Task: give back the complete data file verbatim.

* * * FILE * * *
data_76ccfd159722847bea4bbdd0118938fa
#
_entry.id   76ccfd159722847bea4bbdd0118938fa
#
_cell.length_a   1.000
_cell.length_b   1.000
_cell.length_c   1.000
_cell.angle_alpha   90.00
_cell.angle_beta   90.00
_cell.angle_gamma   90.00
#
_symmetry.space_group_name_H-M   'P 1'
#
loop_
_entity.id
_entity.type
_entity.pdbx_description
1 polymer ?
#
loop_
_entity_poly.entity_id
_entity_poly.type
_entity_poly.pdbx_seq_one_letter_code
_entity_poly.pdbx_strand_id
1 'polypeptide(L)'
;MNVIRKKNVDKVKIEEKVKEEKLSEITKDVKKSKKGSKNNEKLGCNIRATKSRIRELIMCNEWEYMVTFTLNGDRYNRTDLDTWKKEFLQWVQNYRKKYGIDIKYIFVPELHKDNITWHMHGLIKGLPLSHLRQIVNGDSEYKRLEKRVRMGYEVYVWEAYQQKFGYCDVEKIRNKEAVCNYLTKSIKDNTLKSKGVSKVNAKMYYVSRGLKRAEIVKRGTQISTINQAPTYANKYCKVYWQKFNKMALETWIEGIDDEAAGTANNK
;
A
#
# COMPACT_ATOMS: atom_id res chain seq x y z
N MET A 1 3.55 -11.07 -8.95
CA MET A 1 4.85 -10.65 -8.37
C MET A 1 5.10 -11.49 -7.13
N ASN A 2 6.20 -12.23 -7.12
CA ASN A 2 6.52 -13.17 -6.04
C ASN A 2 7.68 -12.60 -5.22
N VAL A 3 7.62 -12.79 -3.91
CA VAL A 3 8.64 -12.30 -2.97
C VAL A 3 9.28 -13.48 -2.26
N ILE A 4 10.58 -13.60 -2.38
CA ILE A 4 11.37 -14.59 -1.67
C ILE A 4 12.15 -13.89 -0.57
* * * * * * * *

data_76ccfd159722847bea4bbdd0118938fa
#
_entry.id   76ccfd159722847bea4bbdd0118938fa
#
_cell.length_a   1.000
_cell.length_b   1.000
_cell.length_c   1.000
_cell.angle_alpha   90.00
_cell.angle_beta   90.00
_cell.angle_gamma   90.00
#
_symmetry.space_group_name_H-M   'P 1'
#
loop_
_entity.id
_entity.type
_entity.pdbx_description
1 polymer ?
#
loop_
_entity_poly.entity_id
_entity_poly.type
_entity_poly.pdbx_seq_one_letter_code
_entity_poly.pdbx_strand_id
1 'polypeptide(L)'
;MNVIRKKNVDKVKIEEKVKEEKLSEITKDVKKSKKGSKNNEKLGCNIRATKSRIRELIMCNEWEYMVTFTLNGDRYNRTDLDTWKKEFLQWVQNYRKKYGIDIKYIFVPELHKDNITWHMHGLIKGLPLSHLRQIVNGDSEYKRLEKRVRMGYEVYVWEAYQQKFGYCDVEKIRNKEAVCNYLTKSIKDNTLKSKGVSKVNAKMYYVSRGLKRAEIVKRGTQISTINQAPTYANKYCKVYWQKFNKMALETWIEGIDDEAAGTANNK
;
A
#
# COMPACT_ATOMS: atom_id res chain seq x y z
N MET A 1 3.55 -11.07 -8.95
CA MET A 1 4.85 -10.65 -8.37
C MET A 1 5.10 -11.49 -7.13
N ASN A 2 6.20 -12.23 -7.12
CA ASN A 2 6.52 -13.17 -6.04
C ASN A 2 7.68 -12.60 -5.22
N VAL A 3 7.62 -12.79 -3.91
CA VAL A 3 8.64 -12.30 -2.97
C VAL A 3 9.28 -13.48 -2.26
N ILE A 4 10.58 -13.60 -2.38
CA ILE A 4 11.37 -14.59 -1.67
C ILE A 4 12.15 -13.89 -0.57